Jun 23, 2013

Baby pairs and dance

If you have a boy in figure skating, sooner or later someone is going to approach you about pairs or dance. If you have the time and financial wherewithall, think about it.

Especially if you have Nationals ambitions, pairs and dance is a great route, because the field is so small. While the rules have recently been changed to make Sectionals more competitive in these disciplines, you're still up against maybe 10 or 12 teams in your level, rather than hundreds (girls) or dozens (boys) of other skaters.

Thank you to Christopher Hyland, national dance coach (and good friend), for help with this post.

Here are some issues you might encounter: 

Ew, girls
Coaches will start eyeballing boys for the team disciplines as early as Delta, but more commonly around FS4-5/Pre Juvenile. When a boy lasts in figure skating long enough to reach low freestyle  he's generally over the ew-girl factor, because he spends all his time in the girl zone.

When do you need a coach who specializes in pairs and dance?  
For beginners, especially if you're doing something like ISI "Couples", your freestyle coach is probably fine for the very beginner skills. For dance you will need a dance coach from the outset to teach the patterns. As you progress, competitive teams will have a multitude of coaches-- personal coach, team coach, spin coach, jump coach, choreographer.  This is because the elements in dance and pairs are highly specialized.  However, at ISI Pairs 1, most coaches with competence through high freestyle know the basic lifts and pairs spins.  Kids that low are not doing throws, but even throw waltz jumps are generally within the capability of many coaches.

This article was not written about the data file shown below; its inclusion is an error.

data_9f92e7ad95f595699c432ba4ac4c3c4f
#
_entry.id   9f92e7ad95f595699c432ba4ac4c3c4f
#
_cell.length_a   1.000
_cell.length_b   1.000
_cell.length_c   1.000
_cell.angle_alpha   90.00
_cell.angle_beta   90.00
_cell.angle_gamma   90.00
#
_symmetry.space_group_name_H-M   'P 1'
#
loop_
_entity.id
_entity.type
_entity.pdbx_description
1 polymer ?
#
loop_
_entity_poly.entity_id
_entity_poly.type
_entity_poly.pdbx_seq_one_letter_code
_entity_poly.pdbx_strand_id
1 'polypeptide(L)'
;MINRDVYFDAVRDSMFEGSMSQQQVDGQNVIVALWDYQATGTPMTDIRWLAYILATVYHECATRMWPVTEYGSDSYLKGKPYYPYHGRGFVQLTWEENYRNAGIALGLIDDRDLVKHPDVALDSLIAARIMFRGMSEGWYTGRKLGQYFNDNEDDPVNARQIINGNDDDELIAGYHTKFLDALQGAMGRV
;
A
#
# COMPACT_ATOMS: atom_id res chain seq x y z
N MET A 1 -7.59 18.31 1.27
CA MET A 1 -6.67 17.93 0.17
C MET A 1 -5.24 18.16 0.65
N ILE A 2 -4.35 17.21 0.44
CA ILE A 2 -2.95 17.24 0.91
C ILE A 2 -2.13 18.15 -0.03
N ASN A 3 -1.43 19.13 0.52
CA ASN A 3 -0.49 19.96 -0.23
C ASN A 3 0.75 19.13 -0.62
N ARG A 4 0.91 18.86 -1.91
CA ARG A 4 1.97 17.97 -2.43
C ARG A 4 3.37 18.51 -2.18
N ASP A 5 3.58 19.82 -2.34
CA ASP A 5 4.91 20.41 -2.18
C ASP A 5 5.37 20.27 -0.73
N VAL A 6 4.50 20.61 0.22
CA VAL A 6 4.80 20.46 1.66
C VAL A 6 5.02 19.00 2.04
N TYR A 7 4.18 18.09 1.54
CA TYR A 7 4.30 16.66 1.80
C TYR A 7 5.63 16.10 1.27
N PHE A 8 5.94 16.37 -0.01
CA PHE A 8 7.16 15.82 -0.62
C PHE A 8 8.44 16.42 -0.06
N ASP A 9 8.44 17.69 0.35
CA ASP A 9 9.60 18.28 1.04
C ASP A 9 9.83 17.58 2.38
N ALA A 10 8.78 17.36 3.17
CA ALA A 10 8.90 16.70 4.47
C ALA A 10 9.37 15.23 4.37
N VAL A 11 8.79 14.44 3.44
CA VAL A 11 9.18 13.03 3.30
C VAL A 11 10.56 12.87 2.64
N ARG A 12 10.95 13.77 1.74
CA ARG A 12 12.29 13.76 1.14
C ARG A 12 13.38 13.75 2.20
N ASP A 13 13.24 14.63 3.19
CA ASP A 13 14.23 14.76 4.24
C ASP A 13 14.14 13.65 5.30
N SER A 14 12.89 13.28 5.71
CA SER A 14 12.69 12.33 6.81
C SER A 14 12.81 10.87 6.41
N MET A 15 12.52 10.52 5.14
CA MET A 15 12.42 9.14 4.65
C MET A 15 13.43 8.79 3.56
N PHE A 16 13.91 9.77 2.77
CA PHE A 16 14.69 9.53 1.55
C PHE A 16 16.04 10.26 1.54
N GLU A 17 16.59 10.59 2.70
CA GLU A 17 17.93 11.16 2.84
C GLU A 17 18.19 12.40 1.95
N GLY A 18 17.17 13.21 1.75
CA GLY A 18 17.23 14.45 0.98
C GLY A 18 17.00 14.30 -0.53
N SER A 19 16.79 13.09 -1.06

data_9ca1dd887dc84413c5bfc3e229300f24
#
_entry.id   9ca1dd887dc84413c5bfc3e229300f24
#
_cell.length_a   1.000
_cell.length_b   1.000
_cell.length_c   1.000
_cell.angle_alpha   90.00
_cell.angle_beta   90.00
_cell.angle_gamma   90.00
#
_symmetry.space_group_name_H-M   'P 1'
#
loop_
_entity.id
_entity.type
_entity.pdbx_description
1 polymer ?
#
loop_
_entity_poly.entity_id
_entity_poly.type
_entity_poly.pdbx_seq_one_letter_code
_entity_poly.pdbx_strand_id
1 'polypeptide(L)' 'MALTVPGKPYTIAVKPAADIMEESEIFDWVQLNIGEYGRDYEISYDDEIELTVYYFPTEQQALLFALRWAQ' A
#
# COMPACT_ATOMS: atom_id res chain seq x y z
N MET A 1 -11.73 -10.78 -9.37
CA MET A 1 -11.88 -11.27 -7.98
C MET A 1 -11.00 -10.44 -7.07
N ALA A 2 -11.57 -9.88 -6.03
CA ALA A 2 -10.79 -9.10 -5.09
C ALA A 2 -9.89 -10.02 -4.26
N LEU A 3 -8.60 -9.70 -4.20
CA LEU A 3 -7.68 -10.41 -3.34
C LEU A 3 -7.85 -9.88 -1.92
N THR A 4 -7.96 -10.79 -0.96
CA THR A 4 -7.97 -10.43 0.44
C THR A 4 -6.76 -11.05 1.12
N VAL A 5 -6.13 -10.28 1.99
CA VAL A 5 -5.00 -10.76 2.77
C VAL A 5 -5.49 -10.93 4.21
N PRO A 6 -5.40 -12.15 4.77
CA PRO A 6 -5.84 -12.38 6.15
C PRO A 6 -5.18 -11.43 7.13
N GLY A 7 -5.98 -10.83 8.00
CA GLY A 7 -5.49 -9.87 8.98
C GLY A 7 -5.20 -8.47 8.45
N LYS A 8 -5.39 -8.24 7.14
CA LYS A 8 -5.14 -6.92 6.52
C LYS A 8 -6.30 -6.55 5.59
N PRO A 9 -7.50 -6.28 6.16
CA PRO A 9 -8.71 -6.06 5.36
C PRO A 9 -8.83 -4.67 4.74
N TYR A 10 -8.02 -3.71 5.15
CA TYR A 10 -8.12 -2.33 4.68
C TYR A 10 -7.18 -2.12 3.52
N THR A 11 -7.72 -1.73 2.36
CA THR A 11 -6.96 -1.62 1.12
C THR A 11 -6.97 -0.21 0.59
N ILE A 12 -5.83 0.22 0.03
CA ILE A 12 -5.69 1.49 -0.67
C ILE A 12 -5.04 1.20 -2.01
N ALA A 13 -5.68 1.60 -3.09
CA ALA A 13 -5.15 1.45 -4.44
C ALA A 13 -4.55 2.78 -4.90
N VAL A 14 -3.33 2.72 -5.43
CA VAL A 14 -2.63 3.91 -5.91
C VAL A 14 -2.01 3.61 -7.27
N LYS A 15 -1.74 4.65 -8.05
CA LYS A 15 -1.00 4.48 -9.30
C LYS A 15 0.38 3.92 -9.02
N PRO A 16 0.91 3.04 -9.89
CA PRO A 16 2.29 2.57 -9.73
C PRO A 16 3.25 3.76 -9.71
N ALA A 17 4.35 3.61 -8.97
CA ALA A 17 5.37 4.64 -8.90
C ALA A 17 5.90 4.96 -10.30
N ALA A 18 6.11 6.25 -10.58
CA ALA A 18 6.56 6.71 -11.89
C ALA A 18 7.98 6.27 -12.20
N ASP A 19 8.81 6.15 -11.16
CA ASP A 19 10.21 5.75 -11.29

How do I know if my coach really knows what they're doing?
Ask the coaches whether they have taught or competed the following elements-- simple pairs/couples spin, throw waltz jump, lasso lift, drapes. Over Couples/Pairs 3 you must have a specialized Pairs coach, for safety if nothing else. Ask for the resume and check the resume. I hate to tell you but coaches have been known to exaggerate their background. If you are competing at USFS Pairs or Dance you need a coach who has either competed or had competitive teams in the discipline.

How does the coaching fee work when there are two kids in the lesson?
 It is typical for Pairs and Dance coaches to split a lesson fee between the skaters for joint lessons. You can expect coaches in specialty disciplines to charge a higher fee than non-specialty coaches (although they don't always). Sometimes a coach will add a small premium of 10-20% for joint lessons, but are still splitting the hourly fee.  I do hear of specialty Pairs/Dance coaches charging full fee to both parties (and thereby getting double their regular hourly rate). I asked Chris about this and he thought it was an abusive practice, and should be questioned, especially if your coach is not a pairs/dance specialist.

You will also still need to continue your freestyle lessons (with the same or a different coach), and will have to work off-ice, either with the pairs/dance coach or an off-ice specialist.

Off Ice training
For dance and pairs, because of the lifts, and in pairs the throws, strength training is an absolute must. Teams will also need to do additional off-ice artistic training to learn the lifts and throws on the floor first, before taking them onto the ice.

I hear stories of Lobby Parents accusing boys of being out of control, of "stealing" the idea of doing Pairs or Dance, as well as crueler insinuations about children's sexuality (really) and more.  And here's the only thing I can say: Stay. Out. Of. The. Stands.  When parents accost you with bullshit just smile and say, "Oh? uh hunh, uh hunh, I see." over and over. As someone said to me the other day, dealing with figure skating parents is like dealing with panhandlers-- do not make eye contact, do not engage.